The Principles for Responsible Investment, which already has investor working groups on commodity risks, is helping co-ordinate the group.

However, many of the very biggest investors are not members, including BlackRock, Vanguard, State Street and Amundi.

Asked about that, Olsen said: “The initiative was remarkably quickly put together — we were mobilising with investors already aware of this risk. I think more investors will be able to join.”


Storebrand had already in 2019 adopted a no deforestation policy with a target of 2025, and hopes that with more investors backing the campaign, it will have more chance of success.

Deforestation is a much more difficult problem to tackle than some other ESG issues, because of the wide, often remote areas where it can occur, and the complexity and informality of supply chains, which make it difficult to know where products come from.

“It’s not that hard to monitor trees being cut down — the technology is available with satellite imaging,” said Olsen. “The challenge is to identify who owns the land and who they are selling to.”

There have been some successes. “Deforestation from palm oil is going down,” said Olsen.

Governments such as Indonesia and Malaysia have made efforts; pressure from food companies and financial institutions, spurred by public protests, may also have made a difference. Many banks now have policies on financing only sustainable palm oil.

But this is one of the easier kinds of damage to address. “Sixty percent of palm oil plantations are controlled by big companies,” said Olsen. “They may or may not be listed, but you know which companies own which plantation.”

Palm oil plantations are easy to spot and immobile.

Moving target

The same is not true of cattle raised on deforested land in the Amazon, especially in Brazil.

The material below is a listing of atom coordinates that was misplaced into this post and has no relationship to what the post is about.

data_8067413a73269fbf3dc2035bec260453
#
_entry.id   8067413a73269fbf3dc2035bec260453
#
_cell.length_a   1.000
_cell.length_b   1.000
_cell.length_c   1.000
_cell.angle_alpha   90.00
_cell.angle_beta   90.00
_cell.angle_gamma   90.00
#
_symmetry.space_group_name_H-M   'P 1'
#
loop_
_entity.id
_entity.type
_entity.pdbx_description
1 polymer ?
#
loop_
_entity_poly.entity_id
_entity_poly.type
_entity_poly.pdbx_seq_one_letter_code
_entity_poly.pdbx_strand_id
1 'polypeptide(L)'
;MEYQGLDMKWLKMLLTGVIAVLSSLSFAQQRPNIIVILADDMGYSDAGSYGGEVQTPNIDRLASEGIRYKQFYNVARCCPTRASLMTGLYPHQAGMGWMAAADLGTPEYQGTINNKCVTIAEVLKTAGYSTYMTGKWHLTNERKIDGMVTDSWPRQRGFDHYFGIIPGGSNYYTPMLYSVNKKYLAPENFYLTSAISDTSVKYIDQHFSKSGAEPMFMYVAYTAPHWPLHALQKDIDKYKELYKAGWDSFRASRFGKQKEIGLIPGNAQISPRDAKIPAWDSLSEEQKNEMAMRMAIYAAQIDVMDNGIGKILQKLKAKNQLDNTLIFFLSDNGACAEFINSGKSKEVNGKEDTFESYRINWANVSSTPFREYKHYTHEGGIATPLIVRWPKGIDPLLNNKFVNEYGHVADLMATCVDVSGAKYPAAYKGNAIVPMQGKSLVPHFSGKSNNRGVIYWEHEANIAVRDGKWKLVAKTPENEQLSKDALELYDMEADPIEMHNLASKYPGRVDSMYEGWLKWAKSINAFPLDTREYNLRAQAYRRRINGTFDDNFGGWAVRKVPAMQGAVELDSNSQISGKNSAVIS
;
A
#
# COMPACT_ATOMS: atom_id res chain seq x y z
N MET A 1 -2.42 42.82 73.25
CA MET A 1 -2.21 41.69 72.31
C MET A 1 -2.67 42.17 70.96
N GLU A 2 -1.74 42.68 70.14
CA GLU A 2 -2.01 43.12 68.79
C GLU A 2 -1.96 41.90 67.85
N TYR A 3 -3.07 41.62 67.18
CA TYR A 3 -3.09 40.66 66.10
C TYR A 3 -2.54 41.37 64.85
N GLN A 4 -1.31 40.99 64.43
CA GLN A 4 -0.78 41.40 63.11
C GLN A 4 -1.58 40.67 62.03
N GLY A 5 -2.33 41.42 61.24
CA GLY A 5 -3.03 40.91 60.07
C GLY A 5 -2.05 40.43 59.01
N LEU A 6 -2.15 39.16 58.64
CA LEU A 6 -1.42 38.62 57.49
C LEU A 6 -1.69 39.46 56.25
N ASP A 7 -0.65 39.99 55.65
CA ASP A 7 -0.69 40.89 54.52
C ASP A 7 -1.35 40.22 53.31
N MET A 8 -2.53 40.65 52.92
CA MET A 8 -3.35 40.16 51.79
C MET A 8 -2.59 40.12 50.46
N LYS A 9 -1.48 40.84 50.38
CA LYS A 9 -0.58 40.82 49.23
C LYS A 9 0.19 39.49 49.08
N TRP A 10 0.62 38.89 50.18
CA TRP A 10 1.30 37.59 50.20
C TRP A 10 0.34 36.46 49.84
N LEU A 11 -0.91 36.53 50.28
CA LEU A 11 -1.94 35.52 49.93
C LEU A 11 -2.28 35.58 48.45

The $500m ‘sustainable transition’ bond issued by Marfrig, the Brazilian meat packer, in 2019 highlighted how, although the company has policies to limit its purchases of beef reared on deforested land, it cannot really be sure that it is not doing so.

Soy, the other big crop causing deforestation in south America, also has a very obscure supply chain.

“The big commodity trading firms, like Bunge, Archer Daniels Midland and Cargill, source from thousands of small or large scale producers, and they are not transparent about who they source from,” said Olsen. “They claim it is commercially sensitive. That makes it challenging to trace what they are selling to where it was produced.”

Storebrand backed a motion at Bunge’s annual general meeting in May, calling on it to improve its efforts to combat deforestation. A heavy majority of shareholders supported it.

Another obstacle to rooting out deforestation is that so many companies are affected. “These commodities are part of so many supply chains,” said Olsen. “Food, animal feed for salmon producers, clothing, cosmetics — even the car seats of European car makers are frequently made of leather from cows in Brazil with a high deforestation risk.”

Unlike oil from tar sands or the Arctic, the commodities themselves are not the problem, he argued, “so divesting on a product basis is not really the issue”.

Open up

The group’s emphasis is heavily on engagement, rather than divestment. Its goal is that these agricultural commodities can be produced sustainably, supporting local people, rather than through deforestation. But divestment remains an option if companies fail to improve.

“We want to make a change in sourcing patterns,” Olsen said. “We want companies to be more transparent about who they are sourcing from, and to make sure that suppliers are deforestation-free in all their activities, not just the commodities sold to consumers in Europe.”

The first task for investors is to screen all their investments for deforestation risk and map where it lies. Storebrand repeats this process every year.